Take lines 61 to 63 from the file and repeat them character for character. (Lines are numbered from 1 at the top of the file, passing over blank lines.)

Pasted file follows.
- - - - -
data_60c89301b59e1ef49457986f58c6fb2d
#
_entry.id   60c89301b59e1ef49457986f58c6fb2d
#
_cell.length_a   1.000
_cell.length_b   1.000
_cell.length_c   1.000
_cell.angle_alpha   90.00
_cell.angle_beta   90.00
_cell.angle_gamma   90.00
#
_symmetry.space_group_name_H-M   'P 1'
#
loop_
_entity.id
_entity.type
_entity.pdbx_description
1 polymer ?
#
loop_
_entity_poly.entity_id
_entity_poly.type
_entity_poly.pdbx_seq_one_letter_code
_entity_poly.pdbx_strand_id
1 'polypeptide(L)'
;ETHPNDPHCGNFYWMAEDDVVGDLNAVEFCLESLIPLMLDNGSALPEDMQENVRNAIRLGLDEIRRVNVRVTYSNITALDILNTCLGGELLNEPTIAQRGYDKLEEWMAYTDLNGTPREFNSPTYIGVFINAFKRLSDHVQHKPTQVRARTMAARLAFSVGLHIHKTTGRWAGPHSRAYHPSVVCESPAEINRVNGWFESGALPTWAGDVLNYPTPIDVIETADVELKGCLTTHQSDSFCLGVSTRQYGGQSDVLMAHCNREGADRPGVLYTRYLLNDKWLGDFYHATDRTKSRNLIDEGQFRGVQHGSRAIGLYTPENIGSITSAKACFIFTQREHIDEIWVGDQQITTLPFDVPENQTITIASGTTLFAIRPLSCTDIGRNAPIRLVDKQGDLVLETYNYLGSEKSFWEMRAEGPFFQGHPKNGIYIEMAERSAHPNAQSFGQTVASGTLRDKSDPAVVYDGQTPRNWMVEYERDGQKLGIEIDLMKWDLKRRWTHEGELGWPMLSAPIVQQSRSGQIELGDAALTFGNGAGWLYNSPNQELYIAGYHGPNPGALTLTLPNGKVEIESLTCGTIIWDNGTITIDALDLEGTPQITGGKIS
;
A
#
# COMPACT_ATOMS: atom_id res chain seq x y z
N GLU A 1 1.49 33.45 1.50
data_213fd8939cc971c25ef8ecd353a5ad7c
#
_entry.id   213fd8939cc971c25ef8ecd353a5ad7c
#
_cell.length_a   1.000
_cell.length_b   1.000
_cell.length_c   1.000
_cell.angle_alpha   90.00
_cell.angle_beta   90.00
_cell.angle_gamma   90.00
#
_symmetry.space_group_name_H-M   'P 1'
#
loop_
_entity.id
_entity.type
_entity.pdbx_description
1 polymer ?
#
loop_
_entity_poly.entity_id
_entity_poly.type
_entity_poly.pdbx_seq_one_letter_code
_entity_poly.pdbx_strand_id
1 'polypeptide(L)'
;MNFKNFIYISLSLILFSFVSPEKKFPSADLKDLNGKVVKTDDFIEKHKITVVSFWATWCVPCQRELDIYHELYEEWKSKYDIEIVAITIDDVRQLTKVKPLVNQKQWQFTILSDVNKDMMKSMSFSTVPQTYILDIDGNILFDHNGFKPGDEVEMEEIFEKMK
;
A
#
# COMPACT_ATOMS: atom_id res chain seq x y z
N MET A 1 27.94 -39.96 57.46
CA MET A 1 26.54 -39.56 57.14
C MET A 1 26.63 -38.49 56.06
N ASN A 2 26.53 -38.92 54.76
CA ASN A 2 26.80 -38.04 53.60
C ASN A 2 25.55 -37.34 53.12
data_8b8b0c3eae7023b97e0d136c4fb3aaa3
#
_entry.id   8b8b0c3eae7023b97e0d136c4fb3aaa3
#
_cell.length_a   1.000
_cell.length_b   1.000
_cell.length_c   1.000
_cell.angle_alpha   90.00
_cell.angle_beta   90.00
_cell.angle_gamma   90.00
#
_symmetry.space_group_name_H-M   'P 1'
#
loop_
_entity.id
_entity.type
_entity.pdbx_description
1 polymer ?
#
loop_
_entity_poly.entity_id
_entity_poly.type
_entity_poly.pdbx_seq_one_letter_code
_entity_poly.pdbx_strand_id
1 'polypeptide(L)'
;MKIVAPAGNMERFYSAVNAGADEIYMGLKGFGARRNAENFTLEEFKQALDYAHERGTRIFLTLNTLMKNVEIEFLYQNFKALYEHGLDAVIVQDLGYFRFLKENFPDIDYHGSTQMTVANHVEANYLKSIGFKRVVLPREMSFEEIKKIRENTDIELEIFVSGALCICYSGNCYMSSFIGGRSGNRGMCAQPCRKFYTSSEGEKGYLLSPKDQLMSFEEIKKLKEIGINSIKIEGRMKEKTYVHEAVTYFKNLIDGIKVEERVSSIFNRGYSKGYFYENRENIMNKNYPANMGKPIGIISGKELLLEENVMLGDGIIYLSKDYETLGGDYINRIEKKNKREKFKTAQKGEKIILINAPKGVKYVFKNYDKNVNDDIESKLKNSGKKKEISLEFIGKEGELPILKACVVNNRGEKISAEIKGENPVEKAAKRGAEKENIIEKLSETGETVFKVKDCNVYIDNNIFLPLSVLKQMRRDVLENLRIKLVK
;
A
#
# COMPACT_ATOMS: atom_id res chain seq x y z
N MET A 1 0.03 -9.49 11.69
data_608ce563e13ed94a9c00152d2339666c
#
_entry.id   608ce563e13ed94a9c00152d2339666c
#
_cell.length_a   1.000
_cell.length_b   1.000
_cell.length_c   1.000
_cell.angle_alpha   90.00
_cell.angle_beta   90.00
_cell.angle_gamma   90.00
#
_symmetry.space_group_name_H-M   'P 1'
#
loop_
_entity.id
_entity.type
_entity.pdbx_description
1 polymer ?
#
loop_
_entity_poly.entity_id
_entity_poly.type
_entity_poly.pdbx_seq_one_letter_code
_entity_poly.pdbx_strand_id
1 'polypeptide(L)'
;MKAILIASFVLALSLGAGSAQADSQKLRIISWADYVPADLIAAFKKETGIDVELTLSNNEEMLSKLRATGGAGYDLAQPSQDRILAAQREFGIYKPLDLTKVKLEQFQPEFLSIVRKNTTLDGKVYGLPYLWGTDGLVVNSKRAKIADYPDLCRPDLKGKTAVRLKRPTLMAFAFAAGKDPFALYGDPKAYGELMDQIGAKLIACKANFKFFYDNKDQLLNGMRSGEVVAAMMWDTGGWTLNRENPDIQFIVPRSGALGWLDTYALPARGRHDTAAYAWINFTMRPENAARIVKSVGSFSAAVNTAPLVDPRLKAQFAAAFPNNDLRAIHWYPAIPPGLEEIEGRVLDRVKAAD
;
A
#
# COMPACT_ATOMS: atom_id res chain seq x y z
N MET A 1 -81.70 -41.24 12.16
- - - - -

# COMPACT_ATOMS: atom_id res chain seq x y z
N MET A 1 27.94 -39.96 57.46
CA MET A 1 26.54 -39.56 57.14